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[perl #133495] perl-5.28.0 fails to build on Solaris 10

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From:
Karl Williamson via RT
Date:
September 7, 2019 19:57
Subject:
[perl #133495] perl-5.28.0 fails to build on Solaris 10
Message ID:
rt-4.0.24-6119-1567886244-868.133495-15-0@perl.org
On Wed, 04 Sep 2019 22:12:06 -0700, mattst88@gmail.com wrote:
> On Thu, 17 Jan 2019 07:36:42 -0800, LeonT wrote:
> > On Thu, Jan 17, 2019 at 9:26 AM Fabian Groffen via RT
> > <perlbug-followup@perl.org> wrote:
> > > I think that the GCC compiler is actually doing "too smart" things
> > > here when optimisations are enabled.
> > >
> > > /usr/sfw/bin/gcc -O2 -> 4
> > > gcc-6.4.0 -O2 -> 4
> > > gcc-7.3.0 -O2 -> 4
> > > gcc-8.2.0 -O2 -> 0
> > > /usr/sfw/bin/gcc -g -> 4
> > > gcc-6.4.0 -g -> 4
> > > gcc-7.3.0 -g -> 4
> > > gcc-8.2.0 -g -> 4
> > >
> > > Behaviour seems to be pretty much limited to gcc-8.2 while
> > > optimising
> > > at the moment.
> >
> > Yeah. I guess that means we need a better test that confuses the
> > compiler a little bit more. One would expect volatile to take care of
> > that but apparently not; The C standard is notoriously fuzzy on
> > volatiles (C99 6.7.6).
> >
> > What happens if you put the array outside the function?
> >
> > > Yes, including the fact that at the time I compiled 5.26.2, I used
> > > GCC-7.3, which produced the correct result for the unaligned check.
> > >
> > > This makes me wonder what the problem of OP is, though.  His env
> > > seems to suggest using GCC-4.9, which I don't have anymore for
> > > verification of the results.
> >
> > They did use -O3, so I guess that always enabled that optimization.
> >
> > Leon
> 
> 
> We filed a GCC bug upstream
> (https://gcc.gnu.org/bugzilla/show_bug.cgi?id=91197). They closed as
> INVALID because the C code in the test is provoking undefined
> behavior. Namely, that it is accessing data through an unaligned
> pointer. So GCC is within its rights to do what it is doing,
> frustratingly so.
> 
> See https://stackoverflow.com/questions/46790550/c-undefined-behavior-
> strict-aliasing-rule-or-incorrect-alignment for citations in the C11
> spec for the claim that accessing data through unaligned pointers is
> undefined behavior.
> 
> Digging into the code more, it's not just that the test in Configure
> provokes undefined behavior, but actually that the code it enables (in
> the little-endian && unaligned-ok paths) is potentially provoking
> undefined behavior. For example, in cpan/Digest-MD5/MD5.xs where buf
> is const U8* buf:
> 
> #ifndef U32_ALIGNMENT_REQUIRED
>     const U32 *x = (U32*)buf;  /* really just type casting */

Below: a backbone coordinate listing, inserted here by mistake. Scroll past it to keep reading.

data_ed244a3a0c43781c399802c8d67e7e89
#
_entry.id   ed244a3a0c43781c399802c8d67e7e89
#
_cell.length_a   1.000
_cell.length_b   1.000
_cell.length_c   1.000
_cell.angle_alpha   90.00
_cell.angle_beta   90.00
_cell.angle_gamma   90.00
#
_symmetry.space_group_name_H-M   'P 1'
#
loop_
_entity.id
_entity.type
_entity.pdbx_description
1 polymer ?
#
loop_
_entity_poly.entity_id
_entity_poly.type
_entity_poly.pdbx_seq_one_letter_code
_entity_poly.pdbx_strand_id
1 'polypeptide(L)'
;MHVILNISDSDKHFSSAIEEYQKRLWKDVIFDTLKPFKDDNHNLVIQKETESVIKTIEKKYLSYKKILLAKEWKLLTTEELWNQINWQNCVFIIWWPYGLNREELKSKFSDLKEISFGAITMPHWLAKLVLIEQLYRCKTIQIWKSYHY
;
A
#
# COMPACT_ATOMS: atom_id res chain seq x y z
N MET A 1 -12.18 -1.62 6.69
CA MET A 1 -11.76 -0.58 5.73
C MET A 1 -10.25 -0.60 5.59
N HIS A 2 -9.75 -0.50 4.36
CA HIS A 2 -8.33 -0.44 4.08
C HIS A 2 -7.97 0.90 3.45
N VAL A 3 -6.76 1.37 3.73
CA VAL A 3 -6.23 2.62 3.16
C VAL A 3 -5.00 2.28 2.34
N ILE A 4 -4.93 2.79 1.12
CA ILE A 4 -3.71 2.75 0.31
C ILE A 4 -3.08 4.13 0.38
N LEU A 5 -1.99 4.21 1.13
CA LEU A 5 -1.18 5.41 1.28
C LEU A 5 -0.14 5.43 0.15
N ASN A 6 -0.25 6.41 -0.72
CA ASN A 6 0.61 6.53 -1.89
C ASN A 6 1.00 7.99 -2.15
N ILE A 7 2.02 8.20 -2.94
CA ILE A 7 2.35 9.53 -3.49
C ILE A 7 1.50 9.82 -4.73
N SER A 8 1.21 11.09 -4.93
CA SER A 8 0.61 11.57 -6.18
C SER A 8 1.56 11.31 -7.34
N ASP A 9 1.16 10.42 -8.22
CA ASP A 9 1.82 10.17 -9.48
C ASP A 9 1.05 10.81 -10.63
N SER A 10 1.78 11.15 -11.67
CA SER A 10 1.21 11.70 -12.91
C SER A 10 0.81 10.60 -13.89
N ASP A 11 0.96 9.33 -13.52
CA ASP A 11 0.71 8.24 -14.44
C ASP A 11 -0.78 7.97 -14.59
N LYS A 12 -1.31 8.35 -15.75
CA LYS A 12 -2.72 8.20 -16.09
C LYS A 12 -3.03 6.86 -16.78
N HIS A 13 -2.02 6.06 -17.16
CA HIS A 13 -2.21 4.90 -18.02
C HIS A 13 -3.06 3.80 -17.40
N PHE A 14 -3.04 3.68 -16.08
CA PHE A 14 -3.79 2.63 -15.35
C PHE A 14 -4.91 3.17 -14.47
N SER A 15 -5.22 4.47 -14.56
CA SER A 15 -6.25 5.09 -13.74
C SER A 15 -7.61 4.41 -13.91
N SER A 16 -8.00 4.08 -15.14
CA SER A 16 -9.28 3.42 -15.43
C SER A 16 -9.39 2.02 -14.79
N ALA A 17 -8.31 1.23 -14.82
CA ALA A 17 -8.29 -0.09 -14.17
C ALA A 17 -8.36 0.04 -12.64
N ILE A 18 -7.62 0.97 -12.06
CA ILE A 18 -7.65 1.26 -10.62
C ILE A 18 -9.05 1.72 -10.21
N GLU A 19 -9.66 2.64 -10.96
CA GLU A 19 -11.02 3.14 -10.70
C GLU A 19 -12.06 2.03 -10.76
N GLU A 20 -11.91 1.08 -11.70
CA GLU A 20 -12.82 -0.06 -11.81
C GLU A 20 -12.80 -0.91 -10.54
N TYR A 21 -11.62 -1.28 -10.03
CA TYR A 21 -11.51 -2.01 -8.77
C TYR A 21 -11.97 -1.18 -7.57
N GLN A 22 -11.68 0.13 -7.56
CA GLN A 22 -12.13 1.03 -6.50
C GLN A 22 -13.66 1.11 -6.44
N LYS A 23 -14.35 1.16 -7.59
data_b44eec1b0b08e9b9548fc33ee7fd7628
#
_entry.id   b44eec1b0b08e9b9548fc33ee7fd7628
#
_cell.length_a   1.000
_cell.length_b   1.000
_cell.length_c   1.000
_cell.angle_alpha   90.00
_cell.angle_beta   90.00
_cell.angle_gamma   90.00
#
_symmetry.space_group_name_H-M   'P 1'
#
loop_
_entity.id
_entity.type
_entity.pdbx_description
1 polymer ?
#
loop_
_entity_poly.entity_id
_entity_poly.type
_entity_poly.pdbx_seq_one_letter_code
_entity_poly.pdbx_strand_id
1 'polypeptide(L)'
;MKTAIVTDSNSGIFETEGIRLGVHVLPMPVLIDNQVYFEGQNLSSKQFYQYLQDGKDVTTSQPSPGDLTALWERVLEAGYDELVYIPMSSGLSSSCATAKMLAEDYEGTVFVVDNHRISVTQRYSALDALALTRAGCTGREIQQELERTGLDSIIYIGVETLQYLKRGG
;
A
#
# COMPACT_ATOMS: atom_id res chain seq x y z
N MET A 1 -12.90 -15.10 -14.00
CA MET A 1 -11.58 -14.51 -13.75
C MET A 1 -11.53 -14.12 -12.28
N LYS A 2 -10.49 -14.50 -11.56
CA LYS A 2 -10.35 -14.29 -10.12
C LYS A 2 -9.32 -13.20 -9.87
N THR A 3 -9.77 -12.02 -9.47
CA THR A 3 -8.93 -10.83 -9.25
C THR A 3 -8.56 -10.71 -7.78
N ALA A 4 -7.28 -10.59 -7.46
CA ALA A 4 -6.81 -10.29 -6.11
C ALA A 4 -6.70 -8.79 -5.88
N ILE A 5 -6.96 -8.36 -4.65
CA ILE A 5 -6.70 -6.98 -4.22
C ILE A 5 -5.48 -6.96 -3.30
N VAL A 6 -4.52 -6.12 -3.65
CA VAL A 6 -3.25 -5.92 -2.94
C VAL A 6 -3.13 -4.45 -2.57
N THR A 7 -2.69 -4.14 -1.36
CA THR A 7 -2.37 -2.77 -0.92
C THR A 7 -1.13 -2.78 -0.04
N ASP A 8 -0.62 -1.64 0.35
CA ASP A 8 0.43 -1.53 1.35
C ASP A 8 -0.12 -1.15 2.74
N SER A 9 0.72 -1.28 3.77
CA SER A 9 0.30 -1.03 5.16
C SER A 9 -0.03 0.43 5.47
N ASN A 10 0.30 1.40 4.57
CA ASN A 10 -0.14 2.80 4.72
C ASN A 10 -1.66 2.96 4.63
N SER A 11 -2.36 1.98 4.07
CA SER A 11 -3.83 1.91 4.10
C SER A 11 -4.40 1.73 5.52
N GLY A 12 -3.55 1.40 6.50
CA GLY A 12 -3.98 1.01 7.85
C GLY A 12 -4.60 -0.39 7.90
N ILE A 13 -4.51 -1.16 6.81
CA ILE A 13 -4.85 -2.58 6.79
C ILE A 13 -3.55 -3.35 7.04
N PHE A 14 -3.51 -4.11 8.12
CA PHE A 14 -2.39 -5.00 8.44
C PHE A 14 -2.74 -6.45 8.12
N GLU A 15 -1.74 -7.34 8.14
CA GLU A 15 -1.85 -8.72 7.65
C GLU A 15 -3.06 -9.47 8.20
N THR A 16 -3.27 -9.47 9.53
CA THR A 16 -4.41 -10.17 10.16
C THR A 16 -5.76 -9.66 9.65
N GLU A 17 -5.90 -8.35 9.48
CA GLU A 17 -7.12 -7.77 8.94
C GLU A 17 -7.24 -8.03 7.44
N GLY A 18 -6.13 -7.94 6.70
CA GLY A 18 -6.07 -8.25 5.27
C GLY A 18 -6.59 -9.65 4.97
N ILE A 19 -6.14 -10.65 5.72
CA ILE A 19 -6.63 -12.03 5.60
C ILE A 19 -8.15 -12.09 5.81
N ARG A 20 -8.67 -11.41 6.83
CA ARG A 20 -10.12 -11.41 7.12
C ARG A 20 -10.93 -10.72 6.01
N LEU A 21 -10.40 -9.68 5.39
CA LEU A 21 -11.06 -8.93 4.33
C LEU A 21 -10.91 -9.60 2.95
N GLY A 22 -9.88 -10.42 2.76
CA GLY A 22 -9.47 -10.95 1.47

> #endif
> 
> Throughout the code base it looks like we go out of our way to
> optimize byte swaps and hit the little-endian && unaligned-ok path if
> possible, but I don't think that's necessary at all. Comments like
> "Without a known fast bswap32 we're just as well off doing this"
> followed by an open-coded shift and OR implementation of bswap
> indicate to me that the authors didn't realize that compilers can
> easily recognize this pattern (or wrote the code when they couldn't).
> Regardless, today compilers can easily see through this and generate a
> bswap/movbe instruction on x86. And in fact, it's not clear to me that
> even using GCC __builtin_bswap* is better or worse than the open-coded
> implementations (see
> https://gitlab.freedesktop.org/xorg/xserver/merge_requests/176)
> 
> Similarly, while what the C code is doing in accessing unaligned
> pointers is undefined behavior, x86 instruction certainly can do that.
> But again, the compiler is perfectly capable of making that decision
> on its own.
> 
> So, I propose that we just cut all of that code out and use what is
> currently the alignment-required path today.
> 
> Please review the attached patches. I have never contributed to Perl
> before, and I stepped on quite a few landmines during the development
> of these patches (md5sum of MD5.xs goes in the test case; make regen;
> BYTEORDER is 0x1234 vs 0x12345678), so some help getting the patches
> in would be extremely appreciated.
> 
> Passes the perl test suite when applied to 5.30.0 on Gentoo/Linux on
> amd64, 32-bit userland sparc, and 64-bit userland sparc.

This did not make it to perl5-porters yet.  I'm replying to it to see if that thaws it.
-- 
Karl Williamson

---
via perlbug:  queue: perl5 status: open
https://rt.perl.org/Ticket/Display.html?id=133495

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